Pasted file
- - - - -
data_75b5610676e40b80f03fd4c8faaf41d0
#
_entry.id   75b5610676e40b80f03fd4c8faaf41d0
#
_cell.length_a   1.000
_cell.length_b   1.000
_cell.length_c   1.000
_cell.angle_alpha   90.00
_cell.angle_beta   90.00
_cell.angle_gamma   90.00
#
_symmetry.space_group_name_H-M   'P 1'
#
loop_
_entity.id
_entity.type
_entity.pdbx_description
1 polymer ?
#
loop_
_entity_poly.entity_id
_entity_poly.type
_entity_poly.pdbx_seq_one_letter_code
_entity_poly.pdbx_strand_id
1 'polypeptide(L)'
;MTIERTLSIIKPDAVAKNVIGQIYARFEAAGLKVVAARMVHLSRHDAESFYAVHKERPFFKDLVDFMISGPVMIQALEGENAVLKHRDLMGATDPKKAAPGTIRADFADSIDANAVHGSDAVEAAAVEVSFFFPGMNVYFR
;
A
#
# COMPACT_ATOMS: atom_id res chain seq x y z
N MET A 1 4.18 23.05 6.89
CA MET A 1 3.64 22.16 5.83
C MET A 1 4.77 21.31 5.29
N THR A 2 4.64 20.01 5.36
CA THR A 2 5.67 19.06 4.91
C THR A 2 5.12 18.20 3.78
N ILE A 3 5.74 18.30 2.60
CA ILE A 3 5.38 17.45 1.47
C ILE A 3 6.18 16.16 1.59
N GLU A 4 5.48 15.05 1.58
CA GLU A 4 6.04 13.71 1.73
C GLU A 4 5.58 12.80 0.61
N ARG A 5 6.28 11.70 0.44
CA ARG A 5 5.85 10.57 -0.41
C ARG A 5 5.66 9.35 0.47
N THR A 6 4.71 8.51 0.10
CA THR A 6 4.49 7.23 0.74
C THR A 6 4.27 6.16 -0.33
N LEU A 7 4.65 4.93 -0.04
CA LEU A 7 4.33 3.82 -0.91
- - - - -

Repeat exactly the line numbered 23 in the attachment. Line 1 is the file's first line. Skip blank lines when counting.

_entity_poly.pdbx_seq_one_letter_code